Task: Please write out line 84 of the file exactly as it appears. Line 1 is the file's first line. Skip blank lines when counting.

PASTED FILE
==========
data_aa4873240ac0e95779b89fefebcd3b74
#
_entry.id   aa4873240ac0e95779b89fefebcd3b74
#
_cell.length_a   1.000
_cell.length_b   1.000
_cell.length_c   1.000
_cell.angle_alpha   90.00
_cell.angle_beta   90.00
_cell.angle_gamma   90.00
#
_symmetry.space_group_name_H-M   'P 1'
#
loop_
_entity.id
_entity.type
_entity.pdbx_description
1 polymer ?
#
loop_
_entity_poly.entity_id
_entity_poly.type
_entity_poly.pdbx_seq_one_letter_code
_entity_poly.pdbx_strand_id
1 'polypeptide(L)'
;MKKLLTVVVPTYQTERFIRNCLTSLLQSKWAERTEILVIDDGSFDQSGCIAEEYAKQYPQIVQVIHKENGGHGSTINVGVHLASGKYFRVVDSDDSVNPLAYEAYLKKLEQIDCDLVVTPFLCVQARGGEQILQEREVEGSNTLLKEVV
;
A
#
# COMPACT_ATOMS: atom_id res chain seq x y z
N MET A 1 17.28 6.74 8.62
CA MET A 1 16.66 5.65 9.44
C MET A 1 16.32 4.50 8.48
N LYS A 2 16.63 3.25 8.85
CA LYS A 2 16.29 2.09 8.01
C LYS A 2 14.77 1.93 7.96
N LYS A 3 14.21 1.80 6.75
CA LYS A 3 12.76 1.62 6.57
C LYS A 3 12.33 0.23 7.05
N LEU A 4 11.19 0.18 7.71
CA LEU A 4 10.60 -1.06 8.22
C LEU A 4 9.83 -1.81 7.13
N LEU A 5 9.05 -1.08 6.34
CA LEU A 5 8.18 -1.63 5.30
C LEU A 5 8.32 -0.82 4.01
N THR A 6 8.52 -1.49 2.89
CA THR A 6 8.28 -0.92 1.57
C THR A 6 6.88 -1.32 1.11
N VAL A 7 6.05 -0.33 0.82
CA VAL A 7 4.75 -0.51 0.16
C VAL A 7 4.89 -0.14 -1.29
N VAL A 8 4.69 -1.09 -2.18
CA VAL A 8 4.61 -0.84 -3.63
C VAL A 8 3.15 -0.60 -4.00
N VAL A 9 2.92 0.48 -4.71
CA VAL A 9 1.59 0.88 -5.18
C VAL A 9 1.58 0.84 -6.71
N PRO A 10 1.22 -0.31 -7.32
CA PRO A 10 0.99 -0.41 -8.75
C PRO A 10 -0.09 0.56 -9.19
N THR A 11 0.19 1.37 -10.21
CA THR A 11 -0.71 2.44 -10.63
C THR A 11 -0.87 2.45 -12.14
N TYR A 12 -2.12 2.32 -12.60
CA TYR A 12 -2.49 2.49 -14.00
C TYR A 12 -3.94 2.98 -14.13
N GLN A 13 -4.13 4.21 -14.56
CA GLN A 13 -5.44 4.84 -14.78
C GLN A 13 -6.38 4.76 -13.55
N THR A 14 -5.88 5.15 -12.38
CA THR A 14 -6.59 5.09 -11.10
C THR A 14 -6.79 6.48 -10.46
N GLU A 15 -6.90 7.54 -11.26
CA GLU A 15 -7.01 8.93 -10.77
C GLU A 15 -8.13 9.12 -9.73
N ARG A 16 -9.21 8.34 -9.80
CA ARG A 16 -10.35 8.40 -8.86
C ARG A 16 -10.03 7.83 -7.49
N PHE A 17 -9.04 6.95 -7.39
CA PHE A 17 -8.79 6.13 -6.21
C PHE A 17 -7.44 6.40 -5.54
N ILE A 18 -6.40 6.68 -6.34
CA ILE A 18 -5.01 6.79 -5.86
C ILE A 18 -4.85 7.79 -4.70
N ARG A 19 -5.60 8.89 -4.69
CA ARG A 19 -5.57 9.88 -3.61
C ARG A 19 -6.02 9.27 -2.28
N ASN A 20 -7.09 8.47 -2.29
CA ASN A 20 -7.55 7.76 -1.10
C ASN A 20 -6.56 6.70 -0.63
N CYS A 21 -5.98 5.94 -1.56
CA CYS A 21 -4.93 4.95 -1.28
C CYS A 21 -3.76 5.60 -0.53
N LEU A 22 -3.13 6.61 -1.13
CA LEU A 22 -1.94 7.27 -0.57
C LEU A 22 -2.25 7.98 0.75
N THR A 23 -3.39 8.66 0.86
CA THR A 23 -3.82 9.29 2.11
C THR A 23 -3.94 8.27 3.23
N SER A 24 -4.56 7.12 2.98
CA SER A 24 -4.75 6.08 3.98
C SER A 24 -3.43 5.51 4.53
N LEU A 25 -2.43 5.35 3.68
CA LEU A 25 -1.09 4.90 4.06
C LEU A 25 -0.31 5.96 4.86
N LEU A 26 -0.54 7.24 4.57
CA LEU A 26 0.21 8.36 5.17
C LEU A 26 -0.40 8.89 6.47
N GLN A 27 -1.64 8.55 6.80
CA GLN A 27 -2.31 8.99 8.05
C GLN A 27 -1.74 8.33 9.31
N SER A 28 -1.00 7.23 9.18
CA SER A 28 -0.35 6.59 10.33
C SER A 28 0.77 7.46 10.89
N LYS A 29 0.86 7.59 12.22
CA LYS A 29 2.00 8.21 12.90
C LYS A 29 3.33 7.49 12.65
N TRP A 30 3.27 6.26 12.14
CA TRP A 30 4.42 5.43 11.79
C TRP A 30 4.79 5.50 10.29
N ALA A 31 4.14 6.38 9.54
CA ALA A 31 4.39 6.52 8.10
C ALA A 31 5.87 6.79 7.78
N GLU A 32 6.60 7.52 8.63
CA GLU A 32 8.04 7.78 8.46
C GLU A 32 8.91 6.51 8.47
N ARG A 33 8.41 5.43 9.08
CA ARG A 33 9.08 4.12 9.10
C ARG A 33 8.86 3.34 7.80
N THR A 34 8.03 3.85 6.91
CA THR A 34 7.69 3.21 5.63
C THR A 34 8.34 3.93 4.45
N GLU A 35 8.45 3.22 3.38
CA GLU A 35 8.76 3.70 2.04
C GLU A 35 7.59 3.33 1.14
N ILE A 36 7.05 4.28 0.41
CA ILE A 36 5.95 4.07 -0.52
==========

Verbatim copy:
C ILE A 18 -4.85 7.79 -4.70